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Is there efficient methods to find primitive-$n$-th roots of unities over $\mathbb{F}_a$??

In other word, find $\zeta$ such that,

$\zeta^n \equiv 1 $

where $\zeta \in \mathbb{F}_a$

Also, is there efficient methods to find primitive-$n$-th roots of unities over $\mathbb{Z}_a$??

In other word, find $\zeta$ such that,

$\zeta^n \equiv 1 \mod a$

where $\zeta \in \mathbb{Z}_a$

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    $\begingroup$ This depends on the size of the parameters. How is the field given to you? Often enough $\Bbb{F}_a$ is given as $\Bbb{F}_p[x]/(p(x))$, where $p(x)$ is a primitive polynomial. In that case an $n$th primitive root is given by the recipe $x^{(a-1)/n}+(p(x))$. Even with some black box description of $\Bbb{F}_a$ you can take the non-deterministic approach of raising random elements of the field to power $(a-1)/n$ (which is fast by square-and-multiply). Of course, quick testing of whether such a candidate actually is of order $n$ requires you to know a factorization of $n$. $\endgroup$ – Jyrki Lahtonen Feb 12 '17 at 9:40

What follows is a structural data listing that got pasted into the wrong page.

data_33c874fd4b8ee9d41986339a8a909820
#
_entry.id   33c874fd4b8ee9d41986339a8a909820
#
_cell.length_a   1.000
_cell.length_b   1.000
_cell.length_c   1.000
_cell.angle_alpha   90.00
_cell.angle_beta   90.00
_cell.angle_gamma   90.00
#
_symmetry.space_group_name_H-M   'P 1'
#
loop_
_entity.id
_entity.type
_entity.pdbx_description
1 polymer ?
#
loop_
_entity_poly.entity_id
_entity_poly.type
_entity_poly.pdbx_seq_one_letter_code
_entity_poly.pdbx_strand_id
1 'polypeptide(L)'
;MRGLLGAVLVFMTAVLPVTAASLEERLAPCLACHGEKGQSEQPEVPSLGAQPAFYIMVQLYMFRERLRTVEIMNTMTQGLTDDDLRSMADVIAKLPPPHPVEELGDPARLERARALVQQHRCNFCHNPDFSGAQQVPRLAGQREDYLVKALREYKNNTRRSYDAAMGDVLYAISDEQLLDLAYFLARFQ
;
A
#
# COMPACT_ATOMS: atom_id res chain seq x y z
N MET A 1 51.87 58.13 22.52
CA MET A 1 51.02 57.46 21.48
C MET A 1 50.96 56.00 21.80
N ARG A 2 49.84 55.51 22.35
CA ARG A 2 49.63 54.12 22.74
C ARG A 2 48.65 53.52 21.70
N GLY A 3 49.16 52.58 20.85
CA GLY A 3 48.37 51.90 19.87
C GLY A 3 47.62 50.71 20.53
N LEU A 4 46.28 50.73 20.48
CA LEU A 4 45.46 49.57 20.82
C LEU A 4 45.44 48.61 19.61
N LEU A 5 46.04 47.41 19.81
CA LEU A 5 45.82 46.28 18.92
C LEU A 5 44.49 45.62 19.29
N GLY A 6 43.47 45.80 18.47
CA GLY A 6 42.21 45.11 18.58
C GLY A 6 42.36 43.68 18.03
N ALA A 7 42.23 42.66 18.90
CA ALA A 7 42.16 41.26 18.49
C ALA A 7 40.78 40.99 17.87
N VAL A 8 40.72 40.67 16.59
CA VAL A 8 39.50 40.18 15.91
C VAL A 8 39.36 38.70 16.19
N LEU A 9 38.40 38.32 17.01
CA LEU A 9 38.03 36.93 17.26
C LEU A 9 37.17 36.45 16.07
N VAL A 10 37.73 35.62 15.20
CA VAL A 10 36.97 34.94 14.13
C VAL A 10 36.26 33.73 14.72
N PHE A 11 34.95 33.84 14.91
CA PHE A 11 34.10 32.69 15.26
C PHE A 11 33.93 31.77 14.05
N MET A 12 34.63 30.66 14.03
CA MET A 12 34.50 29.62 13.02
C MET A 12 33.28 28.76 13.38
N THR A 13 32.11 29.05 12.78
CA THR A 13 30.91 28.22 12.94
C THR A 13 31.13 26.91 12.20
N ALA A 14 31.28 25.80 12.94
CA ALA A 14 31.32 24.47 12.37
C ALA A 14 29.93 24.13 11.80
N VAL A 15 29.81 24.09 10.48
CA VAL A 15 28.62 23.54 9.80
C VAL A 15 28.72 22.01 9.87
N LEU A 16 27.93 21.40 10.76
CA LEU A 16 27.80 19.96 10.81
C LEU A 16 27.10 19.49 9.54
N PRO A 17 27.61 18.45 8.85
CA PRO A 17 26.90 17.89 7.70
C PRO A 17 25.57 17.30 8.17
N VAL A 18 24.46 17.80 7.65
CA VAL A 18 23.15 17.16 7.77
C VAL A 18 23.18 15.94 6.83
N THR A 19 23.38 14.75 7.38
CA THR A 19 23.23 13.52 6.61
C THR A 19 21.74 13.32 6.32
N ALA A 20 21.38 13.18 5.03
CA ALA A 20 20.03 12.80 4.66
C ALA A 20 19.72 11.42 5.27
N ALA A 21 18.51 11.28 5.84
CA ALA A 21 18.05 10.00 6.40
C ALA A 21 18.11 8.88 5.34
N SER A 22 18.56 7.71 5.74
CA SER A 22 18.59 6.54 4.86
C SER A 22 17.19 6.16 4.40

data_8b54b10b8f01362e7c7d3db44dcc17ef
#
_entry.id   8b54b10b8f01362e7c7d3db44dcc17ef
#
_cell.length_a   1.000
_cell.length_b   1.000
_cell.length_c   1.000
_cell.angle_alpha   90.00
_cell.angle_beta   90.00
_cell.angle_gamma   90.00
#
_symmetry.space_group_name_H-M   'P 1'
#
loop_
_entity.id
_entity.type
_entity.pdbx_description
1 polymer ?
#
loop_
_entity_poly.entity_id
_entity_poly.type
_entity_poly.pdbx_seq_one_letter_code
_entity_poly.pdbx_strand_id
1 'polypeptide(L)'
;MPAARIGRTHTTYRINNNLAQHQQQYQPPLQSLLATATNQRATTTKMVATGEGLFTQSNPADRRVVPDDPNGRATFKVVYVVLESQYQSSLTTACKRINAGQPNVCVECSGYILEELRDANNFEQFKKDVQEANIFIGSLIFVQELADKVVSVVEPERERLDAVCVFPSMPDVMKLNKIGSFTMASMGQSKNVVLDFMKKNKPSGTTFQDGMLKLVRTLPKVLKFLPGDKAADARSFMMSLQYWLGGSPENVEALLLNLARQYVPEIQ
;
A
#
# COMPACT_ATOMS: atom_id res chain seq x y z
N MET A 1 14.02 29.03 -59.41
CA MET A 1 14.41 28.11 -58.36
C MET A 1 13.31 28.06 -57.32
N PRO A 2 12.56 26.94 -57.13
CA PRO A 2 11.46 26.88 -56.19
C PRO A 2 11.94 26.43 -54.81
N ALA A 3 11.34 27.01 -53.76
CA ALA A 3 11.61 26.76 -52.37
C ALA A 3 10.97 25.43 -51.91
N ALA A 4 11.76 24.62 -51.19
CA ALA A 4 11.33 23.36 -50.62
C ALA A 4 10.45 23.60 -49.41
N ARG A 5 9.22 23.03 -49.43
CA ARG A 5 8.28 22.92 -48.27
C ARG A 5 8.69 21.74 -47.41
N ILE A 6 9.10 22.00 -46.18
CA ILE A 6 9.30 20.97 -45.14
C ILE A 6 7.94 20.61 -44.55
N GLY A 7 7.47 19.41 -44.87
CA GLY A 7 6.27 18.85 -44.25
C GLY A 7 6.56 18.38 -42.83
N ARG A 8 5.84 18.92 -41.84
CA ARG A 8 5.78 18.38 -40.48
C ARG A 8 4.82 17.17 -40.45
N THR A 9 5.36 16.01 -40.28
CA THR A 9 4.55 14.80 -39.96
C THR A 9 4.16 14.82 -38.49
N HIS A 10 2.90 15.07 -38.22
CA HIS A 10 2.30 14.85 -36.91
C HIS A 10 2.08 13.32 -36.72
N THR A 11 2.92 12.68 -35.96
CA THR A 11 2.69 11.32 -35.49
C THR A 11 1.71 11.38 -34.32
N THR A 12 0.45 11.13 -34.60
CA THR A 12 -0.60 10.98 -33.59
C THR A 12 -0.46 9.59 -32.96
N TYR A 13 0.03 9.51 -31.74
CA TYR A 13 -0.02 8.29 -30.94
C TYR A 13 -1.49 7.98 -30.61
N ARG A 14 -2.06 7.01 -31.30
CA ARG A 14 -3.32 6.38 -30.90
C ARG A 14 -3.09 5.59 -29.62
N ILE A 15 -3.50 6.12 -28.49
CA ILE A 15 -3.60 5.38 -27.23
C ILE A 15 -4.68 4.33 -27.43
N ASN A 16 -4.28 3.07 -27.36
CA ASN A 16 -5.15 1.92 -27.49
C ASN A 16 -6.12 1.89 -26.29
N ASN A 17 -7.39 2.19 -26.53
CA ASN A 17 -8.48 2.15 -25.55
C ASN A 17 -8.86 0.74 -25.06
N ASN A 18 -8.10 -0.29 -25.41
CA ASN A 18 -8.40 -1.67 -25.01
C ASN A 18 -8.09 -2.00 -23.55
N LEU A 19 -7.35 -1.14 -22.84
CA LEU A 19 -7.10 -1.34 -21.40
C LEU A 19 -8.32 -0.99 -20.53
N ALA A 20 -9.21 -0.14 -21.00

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I'm afraid that the answer is negative. If you would have such an algorithm then you'd have an efficient algorithm for factorizing large Mersenne's numbers...

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  • $\begingroup$ By "efficient" I mean computationally efficient. $\endgroup$ – Maczinga Feb 12 '17 at 9:19
  • $\begingroup$ AKS is an efficient algorithm for testing primality. $\endgroup$ – mathma Feb 12 '17 at 9:20
  • $\begingroup$ Yes but what about factorisation of large Mersenne numbers? $\endgroup$ – Maczinga Feb 12 '17 at 9:21
  • $\begingroup$ Thanks all. Basically shouldn't we have to do brute force search? $\endgroup$ – mallea Feb 12 '17 at 9:22
  • $\begingroup$ As far I know yes $\endgroup$ – Maczinga Feb 12 '17 at 9:24

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